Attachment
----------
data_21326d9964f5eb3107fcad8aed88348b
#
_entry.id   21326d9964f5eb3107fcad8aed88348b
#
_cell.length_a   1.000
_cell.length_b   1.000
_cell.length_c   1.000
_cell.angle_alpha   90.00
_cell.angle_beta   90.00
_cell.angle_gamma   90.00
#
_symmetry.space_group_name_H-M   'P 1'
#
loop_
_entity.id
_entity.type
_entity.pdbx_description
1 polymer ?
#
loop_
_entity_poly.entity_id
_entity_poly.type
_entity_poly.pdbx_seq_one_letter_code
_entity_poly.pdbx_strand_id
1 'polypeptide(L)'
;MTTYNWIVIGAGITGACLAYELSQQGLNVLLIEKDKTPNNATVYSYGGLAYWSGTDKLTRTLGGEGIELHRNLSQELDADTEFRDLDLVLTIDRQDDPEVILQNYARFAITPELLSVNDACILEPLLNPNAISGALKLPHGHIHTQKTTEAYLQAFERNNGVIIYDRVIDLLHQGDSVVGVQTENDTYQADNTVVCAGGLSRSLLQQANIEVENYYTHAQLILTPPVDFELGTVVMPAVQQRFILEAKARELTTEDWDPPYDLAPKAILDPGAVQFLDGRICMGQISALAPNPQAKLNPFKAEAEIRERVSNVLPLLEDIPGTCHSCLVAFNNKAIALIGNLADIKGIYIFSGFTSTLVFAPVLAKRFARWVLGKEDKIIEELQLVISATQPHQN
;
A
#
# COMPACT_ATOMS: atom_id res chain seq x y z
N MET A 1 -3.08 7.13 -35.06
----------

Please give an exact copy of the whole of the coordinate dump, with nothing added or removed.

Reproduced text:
data_21326d9964f5eb3107fcad8aed88348b
#
_entry.id   21326d9964f5eb3107fcad8aed88348b
#
_cell.length_a   1.000
_cell.length_b   1.000
_cell.length_c   1.000
_cell.angle_alpha   90.00
_cell.angle_beta   90.00
_cell.angle_gamma   90.00
#
_symmetry.space_group_name_H-M   'P 1'
#
loop_
_entity.id
_entity.type
_entity.pdbx_description
1 polymer ?
#
loop_
_entity_poly.entity_id
_entity_poly.type
_entity_poly.pdbx_seq_one_letter_code
_entity_poly.pdbx_strand_id
1 'polypeptide(L)'
;MTTYNWIVIGAGITGACLAYELSQQGLNVLLIEKDKTPNNATVYSYGGLAYWSGTDKLTRTLGGEGIELHRNLSQELDADTEFRDLDLVLTIDRQDDPEVILQNYARFAITPELLSVNDACILEPLLNPNAISGALKLPHGHIHTQKTTEAYLQAFERNNGVIIYDRVIDLLHQGDSVVGVQTENDTYQADNTVVCAGGLSRSLLQQANIEVENYYTHAQLILTPPVDFELGTVVMPAVQQRFILEAKARELTTEDWDPPYDLAPKAILDPGAVQFLDGRICMGQISALAPNPQAKLNPFKAEAEIRERVSNVLPLLEDIPGTCHSCLVAFNNKAIALIGNLADIKGIYIFSGFTSTLVFAPVLAKRFARWVLGKEDKIIEELQLVISATQPHQN
;
A
#
# COMPACT_ATOMS: atom_id res chain seq x y z
N MET A 1 -3.08 7.13 -35.06